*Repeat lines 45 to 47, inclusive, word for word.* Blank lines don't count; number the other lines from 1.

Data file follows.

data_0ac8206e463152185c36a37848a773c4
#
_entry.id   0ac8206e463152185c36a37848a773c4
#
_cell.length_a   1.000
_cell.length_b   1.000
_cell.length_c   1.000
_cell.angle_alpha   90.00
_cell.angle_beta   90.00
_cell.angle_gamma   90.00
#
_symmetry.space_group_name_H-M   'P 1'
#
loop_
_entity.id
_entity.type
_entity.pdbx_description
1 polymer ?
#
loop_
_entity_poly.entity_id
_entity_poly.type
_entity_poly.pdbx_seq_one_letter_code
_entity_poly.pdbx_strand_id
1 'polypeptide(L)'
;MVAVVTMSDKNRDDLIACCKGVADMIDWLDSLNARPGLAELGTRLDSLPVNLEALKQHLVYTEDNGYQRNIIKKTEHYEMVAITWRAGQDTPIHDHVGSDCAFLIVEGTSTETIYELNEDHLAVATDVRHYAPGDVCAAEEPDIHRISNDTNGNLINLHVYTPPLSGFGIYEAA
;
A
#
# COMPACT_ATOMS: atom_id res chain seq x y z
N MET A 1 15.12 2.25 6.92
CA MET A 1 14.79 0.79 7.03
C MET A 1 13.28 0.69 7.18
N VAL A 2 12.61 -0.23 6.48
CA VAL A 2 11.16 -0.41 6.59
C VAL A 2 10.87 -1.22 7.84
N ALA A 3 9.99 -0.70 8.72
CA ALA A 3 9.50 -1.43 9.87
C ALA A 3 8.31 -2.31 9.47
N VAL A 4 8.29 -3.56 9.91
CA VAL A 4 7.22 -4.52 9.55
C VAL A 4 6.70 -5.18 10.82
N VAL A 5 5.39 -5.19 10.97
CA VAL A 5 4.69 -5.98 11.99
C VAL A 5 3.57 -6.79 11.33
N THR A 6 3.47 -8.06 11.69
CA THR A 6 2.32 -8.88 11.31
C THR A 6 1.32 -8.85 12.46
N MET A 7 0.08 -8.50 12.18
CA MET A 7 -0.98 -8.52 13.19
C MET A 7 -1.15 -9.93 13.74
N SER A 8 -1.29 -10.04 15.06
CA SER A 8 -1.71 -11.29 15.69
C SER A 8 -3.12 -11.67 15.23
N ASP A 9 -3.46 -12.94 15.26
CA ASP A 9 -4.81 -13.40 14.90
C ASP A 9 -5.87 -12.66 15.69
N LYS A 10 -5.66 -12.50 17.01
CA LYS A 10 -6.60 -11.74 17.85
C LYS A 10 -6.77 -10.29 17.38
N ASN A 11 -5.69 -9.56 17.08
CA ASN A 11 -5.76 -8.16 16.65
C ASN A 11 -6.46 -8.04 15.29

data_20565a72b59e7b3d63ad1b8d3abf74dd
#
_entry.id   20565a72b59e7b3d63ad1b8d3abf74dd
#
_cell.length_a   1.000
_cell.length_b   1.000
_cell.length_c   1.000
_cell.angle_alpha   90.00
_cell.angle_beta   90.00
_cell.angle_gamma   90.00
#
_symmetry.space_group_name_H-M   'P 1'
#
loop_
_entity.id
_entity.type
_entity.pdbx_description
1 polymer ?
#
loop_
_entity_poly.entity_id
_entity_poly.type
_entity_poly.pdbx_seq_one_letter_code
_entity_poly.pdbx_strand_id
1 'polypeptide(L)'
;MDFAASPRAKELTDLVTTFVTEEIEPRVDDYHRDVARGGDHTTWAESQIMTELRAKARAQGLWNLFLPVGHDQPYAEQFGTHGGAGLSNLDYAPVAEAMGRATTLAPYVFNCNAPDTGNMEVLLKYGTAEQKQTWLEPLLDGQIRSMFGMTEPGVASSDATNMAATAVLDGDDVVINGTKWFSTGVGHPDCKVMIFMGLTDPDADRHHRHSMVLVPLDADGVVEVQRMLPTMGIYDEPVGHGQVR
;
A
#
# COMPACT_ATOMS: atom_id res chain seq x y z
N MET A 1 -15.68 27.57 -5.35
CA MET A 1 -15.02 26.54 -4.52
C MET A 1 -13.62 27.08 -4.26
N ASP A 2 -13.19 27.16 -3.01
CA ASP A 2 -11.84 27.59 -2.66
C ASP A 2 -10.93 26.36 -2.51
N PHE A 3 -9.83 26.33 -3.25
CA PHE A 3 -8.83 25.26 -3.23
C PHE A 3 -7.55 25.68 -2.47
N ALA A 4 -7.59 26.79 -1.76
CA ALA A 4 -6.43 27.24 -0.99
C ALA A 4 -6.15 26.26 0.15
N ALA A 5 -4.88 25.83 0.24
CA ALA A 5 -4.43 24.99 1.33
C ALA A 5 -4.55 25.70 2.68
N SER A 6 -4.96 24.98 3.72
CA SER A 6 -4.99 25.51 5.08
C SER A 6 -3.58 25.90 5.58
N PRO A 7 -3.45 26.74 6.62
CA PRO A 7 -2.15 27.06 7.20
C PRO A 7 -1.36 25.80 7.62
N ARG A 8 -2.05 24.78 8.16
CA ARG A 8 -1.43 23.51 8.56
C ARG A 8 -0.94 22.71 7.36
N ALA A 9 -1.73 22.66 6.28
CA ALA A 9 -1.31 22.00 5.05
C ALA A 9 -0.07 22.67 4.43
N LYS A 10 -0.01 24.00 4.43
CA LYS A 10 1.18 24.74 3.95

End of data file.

C VAL A 5 3.57 -6.79 11.33
N THR A 6 3.47 -8.06 11.69
CA THR A 6 2.32 -8.88 11.31